Wild with joy beyond all reason, Mud's teammates mobbed him and yanked off his jersey, and exuberant fans began pulling money out of their wallets and handing bills to Bruneteau.

"There I was, my stick under one arm and my gloves under another," he recalled. "I grabbed money in every direction!"

Generous to a fault, Bruneteau walked across the Detroit dressing room and arranged all the cash on a rubbing table. Motioning to trainer Honey Walker, Mud shouted, "Count it and split it for the gang, including yourself, Jack [Adams] and the stick boy."

For the record, the goal was scored at 16:30 of the sixth overtime. According to Eastern Standard Time, the puck crossed the line at 2:25 a.m.

Almost overlooked among the heroes was Smith, who had completed his first Stanley Cup Playoff game, stopping 90 shots in the shutout.

Reflecting on the monumental game years later, Smith said, "We were all pretty much all in, but very happy."

Eventually, the Red Wings repaired to their quarters at Montreal's Windsor Hotel, where they unwound from the marathon.

Bruneteau was sitting in his hotel room on his bed about to undress when someone knocked on the door. At first Mud refused to get up, hoping the intruder would go away, but more knocks followed and finally Bruneteau opened the door.

To his astonishment there stood the tall bushy-browed Chabot, who had come to pay his respects.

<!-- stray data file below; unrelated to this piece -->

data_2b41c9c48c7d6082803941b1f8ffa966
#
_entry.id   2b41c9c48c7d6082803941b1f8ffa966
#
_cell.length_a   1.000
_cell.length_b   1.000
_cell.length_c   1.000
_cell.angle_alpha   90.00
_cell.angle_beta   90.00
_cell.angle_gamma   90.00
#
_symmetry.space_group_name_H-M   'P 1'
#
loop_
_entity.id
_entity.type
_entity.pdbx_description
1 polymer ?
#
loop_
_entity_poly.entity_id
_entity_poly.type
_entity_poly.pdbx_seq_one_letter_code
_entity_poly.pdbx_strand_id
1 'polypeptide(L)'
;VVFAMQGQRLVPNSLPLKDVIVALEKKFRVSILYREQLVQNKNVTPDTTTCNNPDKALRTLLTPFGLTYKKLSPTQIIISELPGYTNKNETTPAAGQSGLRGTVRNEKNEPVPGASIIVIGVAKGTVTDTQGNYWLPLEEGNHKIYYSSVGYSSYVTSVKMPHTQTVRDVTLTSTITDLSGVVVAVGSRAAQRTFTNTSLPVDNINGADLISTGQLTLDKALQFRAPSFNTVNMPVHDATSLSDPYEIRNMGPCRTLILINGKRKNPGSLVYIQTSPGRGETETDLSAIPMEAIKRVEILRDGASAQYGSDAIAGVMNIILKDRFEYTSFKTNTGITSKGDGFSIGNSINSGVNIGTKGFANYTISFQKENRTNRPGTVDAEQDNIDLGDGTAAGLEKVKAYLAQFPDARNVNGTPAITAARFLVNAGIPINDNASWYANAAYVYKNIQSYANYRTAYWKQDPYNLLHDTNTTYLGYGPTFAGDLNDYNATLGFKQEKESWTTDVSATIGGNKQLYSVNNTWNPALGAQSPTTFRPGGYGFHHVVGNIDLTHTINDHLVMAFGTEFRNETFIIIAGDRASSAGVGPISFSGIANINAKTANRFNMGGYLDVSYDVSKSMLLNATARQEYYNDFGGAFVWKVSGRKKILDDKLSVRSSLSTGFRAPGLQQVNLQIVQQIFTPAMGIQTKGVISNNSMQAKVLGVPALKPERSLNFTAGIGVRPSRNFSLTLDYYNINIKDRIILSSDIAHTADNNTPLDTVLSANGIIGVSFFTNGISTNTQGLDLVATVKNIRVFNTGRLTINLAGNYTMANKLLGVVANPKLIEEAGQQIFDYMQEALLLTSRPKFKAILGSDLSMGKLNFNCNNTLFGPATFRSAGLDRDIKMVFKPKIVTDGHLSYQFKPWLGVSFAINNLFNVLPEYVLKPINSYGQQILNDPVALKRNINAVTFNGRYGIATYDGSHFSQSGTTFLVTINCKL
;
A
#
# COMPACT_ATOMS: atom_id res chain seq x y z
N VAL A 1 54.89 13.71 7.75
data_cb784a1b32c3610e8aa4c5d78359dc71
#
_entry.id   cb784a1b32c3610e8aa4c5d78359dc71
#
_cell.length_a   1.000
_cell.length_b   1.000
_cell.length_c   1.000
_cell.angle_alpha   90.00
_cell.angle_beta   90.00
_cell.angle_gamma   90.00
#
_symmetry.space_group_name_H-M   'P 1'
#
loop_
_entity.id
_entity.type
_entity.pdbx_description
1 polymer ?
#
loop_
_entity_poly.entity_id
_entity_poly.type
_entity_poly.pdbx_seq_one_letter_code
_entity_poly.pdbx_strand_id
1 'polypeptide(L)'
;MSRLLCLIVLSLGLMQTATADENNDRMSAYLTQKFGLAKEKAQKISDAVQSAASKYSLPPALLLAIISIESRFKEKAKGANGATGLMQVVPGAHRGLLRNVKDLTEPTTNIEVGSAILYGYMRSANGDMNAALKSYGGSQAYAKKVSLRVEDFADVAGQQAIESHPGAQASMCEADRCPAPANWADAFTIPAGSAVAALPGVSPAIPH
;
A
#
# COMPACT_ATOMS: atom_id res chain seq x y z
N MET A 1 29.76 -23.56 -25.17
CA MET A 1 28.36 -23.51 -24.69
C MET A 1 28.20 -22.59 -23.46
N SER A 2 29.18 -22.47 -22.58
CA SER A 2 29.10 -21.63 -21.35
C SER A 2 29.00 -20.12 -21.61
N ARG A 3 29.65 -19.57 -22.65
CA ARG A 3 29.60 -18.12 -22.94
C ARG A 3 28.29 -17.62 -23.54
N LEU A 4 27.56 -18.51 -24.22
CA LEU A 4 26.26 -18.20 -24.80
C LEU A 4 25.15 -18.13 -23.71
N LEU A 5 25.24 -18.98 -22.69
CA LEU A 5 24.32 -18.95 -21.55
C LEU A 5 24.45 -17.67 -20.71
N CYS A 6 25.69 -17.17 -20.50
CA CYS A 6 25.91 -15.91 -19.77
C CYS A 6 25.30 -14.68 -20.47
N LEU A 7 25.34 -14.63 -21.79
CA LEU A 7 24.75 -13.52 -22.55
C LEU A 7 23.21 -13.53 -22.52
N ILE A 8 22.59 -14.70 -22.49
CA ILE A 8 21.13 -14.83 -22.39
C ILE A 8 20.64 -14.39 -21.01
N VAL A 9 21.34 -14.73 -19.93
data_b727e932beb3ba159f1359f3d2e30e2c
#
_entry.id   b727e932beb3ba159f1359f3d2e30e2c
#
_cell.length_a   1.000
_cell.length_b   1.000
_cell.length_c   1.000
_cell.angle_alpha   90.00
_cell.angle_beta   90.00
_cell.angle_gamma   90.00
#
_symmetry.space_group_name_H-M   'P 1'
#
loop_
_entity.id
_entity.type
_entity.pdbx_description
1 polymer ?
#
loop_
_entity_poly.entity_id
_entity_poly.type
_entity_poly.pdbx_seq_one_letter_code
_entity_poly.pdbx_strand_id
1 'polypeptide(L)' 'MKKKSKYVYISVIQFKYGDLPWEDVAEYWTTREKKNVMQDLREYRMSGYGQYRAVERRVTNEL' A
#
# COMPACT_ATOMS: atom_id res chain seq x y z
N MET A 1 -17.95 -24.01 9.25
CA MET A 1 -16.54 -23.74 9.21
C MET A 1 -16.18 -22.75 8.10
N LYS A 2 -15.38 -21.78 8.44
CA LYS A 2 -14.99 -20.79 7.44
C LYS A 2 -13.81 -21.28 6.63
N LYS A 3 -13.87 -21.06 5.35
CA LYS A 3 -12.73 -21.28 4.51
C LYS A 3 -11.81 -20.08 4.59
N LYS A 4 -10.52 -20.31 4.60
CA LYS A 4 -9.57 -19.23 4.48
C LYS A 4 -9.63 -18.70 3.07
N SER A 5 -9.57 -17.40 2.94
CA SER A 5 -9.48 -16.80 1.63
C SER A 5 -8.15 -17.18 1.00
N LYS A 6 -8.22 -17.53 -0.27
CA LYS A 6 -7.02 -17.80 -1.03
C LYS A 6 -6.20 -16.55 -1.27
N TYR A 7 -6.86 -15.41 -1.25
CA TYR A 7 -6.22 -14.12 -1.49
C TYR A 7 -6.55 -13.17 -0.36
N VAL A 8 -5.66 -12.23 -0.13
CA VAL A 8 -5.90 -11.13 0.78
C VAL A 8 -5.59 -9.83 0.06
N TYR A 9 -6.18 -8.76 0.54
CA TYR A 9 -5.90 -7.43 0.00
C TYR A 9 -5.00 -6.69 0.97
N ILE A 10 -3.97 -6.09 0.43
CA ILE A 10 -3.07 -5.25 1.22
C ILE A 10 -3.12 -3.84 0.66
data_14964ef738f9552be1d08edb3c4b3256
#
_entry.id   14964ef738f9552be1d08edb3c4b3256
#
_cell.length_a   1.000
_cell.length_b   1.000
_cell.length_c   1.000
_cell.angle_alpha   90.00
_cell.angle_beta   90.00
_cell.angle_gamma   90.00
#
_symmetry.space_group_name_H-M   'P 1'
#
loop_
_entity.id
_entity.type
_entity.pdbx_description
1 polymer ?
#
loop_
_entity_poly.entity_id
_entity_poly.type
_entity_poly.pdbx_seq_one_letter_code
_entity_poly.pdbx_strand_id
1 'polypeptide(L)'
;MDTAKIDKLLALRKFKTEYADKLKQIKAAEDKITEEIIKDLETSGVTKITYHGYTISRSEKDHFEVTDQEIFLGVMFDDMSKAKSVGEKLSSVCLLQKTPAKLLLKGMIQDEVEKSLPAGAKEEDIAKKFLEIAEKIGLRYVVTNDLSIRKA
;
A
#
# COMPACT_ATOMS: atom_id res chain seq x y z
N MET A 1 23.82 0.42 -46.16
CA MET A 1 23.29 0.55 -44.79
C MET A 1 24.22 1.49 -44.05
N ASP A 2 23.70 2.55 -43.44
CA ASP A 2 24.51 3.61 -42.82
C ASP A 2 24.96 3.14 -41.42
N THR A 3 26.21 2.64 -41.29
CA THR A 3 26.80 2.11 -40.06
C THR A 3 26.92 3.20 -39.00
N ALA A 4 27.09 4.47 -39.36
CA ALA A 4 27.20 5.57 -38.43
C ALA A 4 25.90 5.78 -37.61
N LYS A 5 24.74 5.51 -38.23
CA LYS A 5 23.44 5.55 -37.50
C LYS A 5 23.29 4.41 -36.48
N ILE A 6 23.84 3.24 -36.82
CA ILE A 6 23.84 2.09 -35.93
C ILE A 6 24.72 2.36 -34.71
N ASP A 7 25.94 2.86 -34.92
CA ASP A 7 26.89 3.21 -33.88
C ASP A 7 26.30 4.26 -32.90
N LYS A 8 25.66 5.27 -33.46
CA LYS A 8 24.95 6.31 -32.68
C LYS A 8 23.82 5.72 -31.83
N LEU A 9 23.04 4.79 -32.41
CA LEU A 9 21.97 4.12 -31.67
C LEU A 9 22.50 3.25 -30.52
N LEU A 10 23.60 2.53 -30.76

"Sorry to bother you, kid," Chabot said, "but you forgot something when you left the rink." Then, handing Bruneteau a puck, "Maybe you'd like to have this souvenir of the goal you scored."

Decades later, as a 53-year-old running a bar in Omaha, Nebraska, Mud would talk about that precious unexpected visit from the goalie he had victimized.

Bruneteau: "Can you imagine that such a great man as him would do such a thing for a rookie? I remember him standing there in the door, big, handsome guy with a kind of fat-looking face. I felt, I guess, funny. He came in and we sat on the bed, and talked for a long time."

Eventually Bruneteau became one of Adams' Red Wings regulars and scored 35 goals during the 1943-44 season, when many stars had enlisted in the armed forces.

Apart from the Red Wings' victory which led to their Stanley Cup championship, a valuable lesson was learned by the NHL and that was the need for better ice, especially in overtimes. As a result, the League wrote a new order that resurfacing between periods be mandatory. The regulation, by the way, was invoked long before the first appearance of Zamboni machines.

There also were other bittersweet outcomes of the marathon game, particularly for Smith, the Cup-winning goalie.

For souvenir purposes, the Detroit goalie had his stick signed by all of his teammates. Someone else had promised him half the puck that was in play at the finish of the longest game. But the stick was given to a local judge and Smith never got his half of the puck.

Unfortunately, Smith's name never was placed in the NHL Record Book describing the longest game. But you can bet Mud Bruneteau's name is still there.

Often reminded of his legendary feat, Bruneteau remained philosophical about his historic goal.

"It could have happened to a lot of guys who were better players," he concluded. "I was just another guy named Joe!"

Actually, Mud.